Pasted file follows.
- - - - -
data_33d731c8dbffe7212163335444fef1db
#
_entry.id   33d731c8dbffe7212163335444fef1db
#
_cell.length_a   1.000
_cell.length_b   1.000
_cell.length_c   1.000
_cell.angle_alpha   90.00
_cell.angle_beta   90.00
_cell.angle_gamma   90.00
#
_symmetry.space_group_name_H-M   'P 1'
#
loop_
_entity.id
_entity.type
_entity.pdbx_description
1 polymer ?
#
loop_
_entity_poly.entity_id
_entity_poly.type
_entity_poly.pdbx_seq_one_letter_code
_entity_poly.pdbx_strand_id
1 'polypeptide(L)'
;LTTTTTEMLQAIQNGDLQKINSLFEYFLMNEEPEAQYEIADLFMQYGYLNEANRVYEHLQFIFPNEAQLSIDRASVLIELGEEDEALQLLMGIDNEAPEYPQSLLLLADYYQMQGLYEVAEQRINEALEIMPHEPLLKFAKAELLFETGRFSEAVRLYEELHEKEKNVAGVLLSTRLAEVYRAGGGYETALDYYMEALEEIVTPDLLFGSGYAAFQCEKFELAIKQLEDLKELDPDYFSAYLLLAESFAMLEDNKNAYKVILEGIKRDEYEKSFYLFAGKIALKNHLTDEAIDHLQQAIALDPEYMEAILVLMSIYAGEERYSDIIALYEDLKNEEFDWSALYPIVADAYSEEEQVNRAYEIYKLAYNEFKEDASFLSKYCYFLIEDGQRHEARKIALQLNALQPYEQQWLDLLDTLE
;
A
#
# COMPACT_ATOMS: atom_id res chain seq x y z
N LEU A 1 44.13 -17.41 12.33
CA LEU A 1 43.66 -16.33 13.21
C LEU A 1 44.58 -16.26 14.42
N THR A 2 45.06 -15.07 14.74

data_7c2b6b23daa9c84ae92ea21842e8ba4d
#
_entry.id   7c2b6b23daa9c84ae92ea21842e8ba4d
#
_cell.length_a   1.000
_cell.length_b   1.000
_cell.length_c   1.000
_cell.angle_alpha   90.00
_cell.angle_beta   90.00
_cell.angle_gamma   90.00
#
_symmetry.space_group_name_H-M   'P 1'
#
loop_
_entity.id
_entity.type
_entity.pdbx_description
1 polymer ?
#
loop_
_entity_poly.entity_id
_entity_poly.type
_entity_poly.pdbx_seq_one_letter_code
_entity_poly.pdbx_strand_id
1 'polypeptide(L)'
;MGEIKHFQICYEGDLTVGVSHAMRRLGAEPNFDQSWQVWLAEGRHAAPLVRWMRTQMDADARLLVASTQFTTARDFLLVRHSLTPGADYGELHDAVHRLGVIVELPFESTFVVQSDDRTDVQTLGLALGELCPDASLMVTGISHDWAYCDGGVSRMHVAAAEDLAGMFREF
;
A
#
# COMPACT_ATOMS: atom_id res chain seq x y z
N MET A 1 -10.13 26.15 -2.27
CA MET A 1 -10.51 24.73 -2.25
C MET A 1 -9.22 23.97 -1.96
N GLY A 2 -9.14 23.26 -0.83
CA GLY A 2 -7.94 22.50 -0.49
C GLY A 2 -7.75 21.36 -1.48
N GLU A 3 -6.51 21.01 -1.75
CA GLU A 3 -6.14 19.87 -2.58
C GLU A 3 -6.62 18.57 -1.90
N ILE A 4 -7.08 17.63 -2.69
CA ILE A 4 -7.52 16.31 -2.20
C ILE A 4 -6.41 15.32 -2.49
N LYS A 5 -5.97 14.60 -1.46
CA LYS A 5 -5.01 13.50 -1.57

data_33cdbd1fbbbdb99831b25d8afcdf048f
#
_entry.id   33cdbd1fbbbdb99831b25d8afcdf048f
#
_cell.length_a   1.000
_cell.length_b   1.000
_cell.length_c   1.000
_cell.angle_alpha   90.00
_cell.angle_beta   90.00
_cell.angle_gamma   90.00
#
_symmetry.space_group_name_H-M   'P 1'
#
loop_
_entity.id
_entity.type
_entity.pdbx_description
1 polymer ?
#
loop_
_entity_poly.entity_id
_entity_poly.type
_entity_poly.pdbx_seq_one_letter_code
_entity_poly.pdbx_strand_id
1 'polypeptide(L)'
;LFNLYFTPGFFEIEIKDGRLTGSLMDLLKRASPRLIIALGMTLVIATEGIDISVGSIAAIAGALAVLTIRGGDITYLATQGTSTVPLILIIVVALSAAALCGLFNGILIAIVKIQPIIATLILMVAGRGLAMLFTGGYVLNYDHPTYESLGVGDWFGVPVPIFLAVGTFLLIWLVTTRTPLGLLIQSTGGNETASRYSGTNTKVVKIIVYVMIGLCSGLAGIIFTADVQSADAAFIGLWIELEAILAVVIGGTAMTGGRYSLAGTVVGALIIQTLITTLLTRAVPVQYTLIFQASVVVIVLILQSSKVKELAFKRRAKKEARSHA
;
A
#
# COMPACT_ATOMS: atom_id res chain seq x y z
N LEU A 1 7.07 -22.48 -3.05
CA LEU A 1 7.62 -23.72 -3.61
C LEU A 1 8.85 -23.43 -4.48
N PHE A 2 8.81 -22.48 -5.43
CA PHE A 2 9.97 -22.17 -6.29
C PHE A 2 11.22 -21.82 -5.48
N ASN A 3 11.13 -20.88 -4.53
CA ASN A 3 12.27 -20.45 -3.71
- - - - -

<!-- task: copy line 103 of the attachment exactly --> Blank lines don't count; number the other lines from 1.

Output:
1 'polypeptide(L)'